Excerpted from "Computers & Language Rehab," Stroke Connection Magazine, May/June 2005. (Last science update March 2013)
As computer technology has become more efficient and less costly, an increasing variety of hardware and software options are available that can help people recovering from stroke.
Computer-Based Treatment Systems
Computer-based treatment systems consist of a regular desktop or laptop computer equipped with specialized software programs. The software programs may be used by the stroke survivor independently or as an adjunct to weekly therapy sessions with a speech-language pathologist or other rehabilitation professional.
Research demonstrates that specific problems may be improved with computerized treatment approaches. For example:
- Computerized reading treatment has improved the language performance of survivors with aphasia on reading tasks that were not computer based.
- A symbol-based communication system, in combination with a daily training program, has improved natural language production in people with severe aphasia.
- People report benefits from “exercising” their brain and practicing skills daily with the nonjudgmental, immediate feedback a computer can provide.
To find out whether you might benefit from a computer-based treatment system, you need first to determine your goals. A speech-language pathologist can help you define goals and identify appropriate software tools. Programs are designed to help with:
- Auditory comprehension
- Reading comprehension
- Cognitive skills, such as attention, memory and problem solving
Augmentative and Alternative Communication Systems
These systems help people with speech or language disorders function better in daily life. These systems may look like portable “talking boxes” or may consist of software that is used on a desktop or laptop computer. Augmentative and alternative communication systems can enhance the speech and writing of people with significant speech and language difficulties.
If you're interested in using computers to help you write and talk, a wide variety of alternative communication options exist:
- Voice-output devices in many shapes and sizes
- Word-prediction software that “guesses” what you are trying to type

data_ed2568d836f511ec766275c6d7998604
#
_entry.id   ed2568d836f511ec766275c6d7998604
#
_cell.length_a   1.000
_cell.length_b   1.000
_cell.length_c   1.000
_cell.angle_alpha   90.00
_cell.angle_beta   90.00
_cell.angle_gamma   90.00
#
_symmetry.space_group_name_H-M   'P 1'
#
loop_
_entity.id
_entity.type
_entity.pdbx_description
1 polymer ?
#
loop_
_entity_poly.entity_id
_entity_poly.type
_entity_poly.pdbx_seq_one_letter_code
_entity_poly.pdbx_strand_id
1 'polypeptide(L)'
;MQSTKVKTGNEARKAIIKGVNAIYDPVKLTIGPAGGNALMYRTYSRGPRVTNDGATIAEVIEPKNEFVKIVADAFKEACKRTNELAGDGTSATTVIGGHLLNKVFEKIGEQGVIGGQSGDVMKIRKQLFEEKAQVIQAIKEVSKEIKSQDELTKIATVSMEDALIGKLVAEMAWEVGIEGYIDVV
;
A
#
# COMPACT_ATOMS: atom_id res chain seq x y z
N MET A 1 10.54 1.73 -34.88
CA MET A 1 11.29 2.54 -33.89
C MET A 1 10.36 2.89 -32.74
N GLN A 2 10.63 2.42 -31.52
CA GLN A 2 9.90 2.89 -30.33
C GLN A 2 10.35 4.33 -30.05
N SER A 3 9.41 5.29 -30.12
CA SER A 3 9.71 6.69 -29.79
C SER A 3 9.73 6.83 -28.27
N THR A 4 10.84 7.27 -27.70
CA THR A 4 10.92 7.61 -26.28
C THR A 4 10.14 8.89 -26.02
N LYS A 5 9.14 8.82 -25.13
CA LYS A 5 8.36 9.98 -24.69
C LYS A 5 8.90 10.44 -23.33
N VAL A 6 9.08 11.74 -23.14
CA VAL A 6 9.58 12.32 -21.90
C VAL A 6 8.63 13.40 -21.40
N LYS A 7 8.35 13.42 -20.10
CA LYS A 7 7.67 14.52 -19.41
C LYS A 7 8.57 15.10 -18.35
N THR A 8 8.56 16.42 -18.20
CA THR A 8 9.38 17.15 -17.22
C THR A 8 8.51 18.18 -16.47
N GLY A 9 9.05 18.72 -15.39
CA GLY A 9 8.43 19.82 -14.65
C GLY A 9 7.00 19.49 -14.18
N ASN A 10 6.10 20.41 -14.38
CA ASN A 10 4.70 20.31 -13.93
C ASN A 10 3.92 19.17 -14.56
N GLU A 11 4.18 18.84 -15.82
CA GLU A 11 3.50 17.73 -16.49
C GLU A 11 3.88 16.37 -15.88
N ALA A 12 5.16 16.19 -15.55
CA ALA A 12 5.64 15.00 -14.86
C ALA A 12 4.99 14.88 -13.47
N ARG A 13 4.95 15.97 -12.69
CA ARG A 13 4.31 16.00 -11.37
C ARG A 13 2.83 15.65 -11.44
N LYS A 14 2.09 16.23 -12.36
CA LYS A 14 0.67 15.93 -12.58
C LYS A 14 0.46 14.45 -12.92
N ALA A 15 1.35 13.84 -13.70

- Programs that read the text on the screen out loud
Alternative communication systems may also be called “speech-generating devices” and are covered by Medicare and many other insurance providers. To obtain one, you must be evaluated by a speech-language pathologist, who will help you identify which system is appropriate for you.
Unlike communication systems, computer-based treatment systems are usually not covered by insurance. Many software companies have trial periods or demonstration pages that allow you to see software programs before you purchase them.
For lists of computer software options and resources for computer-based treatment systems, explore the following Web sites:
Information about augmentative and alternative communication technology may be found at:
Read more Aphasia articles:
- Talking Tech: How technology helps survivors with aphasia
- Aphasia: Helping others get comfortable
- Dysarthria & Apraxia - How Stroke Affects Speech
- Auditory Overload
- Aphasia vs Apraxia
Reading, Writing and Math
- Reading Rehab (PDF opens in new window)
- Putting Words on Paper (PDF opens in new window)
- Acalculia - Math Challenges After Stroke
Maximizing Communication Recovery & Independence
- Talking Tough?
- Constraint Induced Language Therapy for Aphasia
- Actions Speak as Loud as Words
- Computers & Language Rehab
- From Singing to Speaking
- When the Word Escapes
- Options for Aphasia Therapy When Insurance Stops
Tips from people living with aphasia
- Living with Aphasia (PDF opens in new window)
- Communication Advice from Experts - Survivors with Aphasia (PDF opens in new window)
This content was last reviewed on 03/18/2013.